The 2011 Honda Odyssey EX-L with Rear Entertainment System costs $36,830 and adds to the EX-L the in-dash DVD player, the 9 inch rear screen, two wireless headphones and two headphone jacks, an RCA video input, and a 115-volt power outlet.
The 2011 Honda Odyssey EX-L with Navigation model is priced at $37,230 and instead of the rear entertainment setup features the navigation system with the Multi-View rear camera and an audio system with 246 watts instead of 229.
The 2011 Honda Odyssey Touring is priced at $41,535 and builds on the EX-L-Navigation model by adding the six-speed automatic transmission, 18-inch alloy wheels, windshield glass with acoustic-deadening properties, a memory power driver’s seat, and memory-linked power side mirrors that tilt down when reversing. The 2011 Touring also adds third-row sunshades, fog lamps, ambient footwell lighting, and front- and rear parking sensors.
The 2011 Honda Odyssey Touring Elite is priced at $44,030 and expands on the Touring model to include the 650-watt, 12-speaker audio system, the Ultrawide DVD setup, automatic-leveling xenon headlamps, and a blind-spot detection system that illuminates an instrument panel icon to warn of unseen vehicles in adjacent lanes.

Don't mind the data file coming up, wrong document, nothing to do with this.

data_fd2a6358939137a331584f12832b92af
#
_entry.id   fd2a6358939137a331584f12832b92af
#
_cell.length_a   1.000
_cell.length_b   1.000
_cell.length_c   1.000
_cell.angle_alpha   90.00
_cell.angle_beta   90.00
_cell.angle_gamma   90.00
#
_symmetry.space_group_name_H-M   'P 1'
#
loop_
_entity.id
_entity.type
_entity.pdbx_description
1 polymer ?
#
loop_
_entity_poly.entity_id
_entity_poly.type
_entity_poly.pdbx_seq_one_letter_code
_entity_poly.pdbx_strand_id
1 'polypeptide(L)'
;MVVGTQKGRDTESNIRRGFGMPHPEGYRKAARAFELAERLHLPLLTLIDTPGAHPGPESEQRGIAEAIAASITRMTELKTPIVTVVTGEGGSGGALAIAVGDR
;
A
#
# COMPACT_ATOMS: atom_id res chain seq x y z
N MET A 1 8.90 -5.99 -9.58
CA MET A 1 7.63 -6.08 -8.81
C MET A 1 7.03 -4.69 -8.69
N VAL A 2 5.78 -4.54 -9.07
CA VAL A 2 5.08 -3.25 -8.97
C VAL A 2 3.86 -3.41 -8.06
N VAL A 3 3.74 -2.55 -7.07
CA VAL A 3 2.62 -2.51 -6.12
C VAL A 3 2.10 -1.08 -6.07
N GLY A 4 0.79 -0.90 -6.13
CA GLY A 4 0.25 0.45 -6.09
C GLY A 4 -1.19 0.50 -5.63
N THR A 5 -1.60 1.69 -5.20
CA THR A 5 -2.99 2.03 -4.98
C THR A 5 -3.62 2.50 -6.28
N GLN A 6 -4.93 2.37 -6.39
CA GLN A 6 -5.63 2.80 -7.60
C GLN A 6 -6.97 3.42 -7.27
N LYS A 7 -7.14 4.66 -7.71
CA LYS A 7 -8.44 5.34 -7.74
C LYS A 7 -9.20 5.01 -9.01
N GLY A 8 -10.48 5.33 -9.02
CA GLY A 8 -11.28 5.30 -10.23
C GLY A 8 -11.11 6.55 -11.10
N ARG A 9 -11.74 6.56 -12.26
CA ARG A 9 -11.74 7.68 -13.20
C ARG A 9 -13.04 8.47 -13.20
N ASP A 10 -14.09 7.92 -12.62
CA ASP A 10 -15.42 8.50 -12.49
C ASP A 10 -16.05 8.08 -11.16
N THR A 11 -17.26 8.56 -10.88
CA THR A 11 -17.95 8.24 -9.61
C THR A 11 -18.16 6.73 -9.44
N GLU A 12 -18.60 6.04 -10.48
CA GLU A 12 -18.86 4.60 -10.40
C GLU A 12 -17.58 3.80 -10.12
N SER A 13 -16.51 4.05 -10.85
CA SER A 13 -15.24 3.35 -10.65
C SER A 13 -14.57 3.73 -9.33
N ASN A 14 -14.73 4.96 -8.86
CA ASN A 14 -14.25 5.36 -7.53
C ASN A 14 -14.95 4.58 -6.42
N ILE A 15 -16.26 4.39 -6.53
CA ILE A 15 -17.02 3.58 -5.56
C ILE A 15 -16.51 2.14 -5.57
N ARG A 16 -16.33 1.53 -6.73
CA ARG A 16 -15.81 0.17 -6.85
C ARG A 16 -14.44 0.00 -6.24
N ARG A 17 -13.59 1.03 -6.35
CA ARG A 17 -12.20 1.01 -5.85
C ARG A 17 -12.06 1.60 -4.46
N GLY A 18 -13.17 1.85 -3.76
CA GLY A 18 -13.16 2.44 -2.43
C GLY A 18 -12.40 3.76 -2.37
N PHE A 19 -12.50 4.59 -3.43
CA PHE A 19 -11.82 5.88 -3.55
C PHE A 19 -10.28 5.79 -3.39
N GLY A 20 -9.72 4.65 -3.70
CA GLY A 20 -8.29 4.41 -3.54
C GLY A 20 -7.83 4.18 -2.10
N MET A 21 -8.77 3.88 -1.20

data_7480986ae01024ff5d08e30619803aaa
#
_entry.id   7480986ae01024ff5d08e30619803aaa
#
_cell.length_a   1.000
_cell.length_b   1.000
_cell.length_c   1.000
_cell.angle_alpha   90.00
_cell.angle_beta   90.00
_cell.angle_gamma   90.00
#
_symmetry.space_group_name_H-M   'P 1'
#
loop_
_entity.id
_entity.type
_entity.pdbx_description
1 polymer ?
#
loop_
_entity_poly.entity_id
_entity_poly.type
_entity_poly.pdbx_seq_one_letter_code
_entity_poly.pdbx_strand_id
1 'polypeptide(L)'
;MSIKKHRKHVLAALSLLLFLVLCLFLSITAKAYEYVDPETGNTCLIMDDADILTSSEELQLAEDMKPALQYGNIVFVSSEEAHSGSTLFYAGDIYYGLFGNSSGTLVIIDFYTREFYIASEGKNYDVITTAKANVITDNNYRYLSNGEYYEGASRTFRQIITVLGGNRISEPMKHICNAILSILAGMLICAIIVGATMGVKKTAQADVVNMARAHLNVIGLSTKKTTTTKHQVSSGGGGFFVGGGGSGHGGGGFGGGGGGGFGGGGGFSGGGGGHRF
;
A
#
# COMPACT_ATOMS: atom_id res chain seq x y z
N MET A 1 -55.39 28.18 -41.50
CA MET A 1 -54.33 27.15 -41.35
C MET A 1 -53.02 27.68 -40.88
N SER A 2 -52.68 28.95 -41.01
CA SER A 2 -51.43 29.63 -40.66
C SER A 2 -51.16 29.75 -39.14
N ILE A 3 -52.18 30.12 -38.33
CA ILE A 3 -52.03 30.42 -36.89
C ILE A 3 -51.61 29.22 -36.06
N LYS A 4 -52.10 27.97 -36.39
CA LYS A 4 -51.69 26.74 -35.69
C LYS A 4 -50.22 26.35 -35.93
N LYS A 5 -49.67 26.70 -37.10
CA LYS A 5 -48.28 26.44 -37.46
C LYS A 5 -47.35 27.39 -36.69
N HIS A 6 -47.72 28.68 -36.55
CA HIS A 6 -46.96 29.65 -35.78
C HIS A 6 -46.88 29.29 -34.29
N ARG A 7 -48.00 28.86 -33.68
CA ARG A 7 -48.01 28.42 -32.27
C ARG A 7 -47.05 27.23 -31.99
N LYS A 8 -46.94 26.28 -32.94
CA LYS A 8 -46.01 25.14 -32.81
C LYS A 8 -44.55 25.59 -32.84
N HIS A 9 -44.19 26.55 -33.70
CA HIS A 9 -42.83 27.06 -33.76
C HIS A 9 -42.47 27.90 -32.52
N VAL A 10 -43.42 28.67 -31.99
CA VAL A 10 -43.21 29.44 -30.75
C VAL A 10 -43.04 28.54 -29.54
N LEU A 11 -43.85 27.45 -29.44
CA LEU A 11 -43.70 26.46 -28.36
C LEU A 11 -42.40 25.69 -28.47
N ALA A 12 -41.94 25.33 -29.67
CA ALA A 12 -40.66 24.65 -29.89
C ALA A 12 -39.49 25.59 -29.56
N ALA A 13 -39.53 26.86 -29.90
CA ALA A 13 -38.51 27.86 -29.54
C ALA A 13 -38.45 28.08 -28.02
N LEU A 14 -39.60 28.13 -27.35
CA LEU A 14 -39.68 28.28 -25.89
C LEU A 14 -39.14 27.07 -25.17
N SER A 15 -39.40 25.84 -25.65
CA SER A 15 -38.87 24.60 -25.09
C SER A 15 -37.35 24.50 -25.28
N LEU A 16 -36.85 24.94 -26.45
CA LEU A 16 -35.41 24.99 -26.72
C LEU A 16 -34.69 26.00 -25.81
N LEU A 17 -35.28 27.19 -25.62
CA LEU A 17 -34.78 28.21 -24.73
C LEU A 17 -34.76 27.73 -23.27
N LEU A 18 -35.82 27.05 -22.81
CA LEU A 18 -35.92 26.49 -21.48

2011 Honda Odyssey Fuel Economy back to top
The 2011 Honda Odyssey’s fuel-economy ratings were the highest of any minivan at the time of its launch. The 2011 Odyssey LX, EX, and EX-L models with the five-speed automatic transmission are rated 18/27 mpg city/highway. The 2011 Odyssey Touring and Touring Elite models with the six-speed automatic are rated at 19/28 mpg.
For comparison, the 2011 Toyota Sienna rates 19/26 mpg with its 187-horsepower four-cylinder engine and 18/24 with its 266-horsepower V-6. (The 2010 Odyssey models equipped with Honda’s Variable Cylinder Management were rated at 17/25 mpg, and the LX model, which lacked VCM, was rated at 16/23.)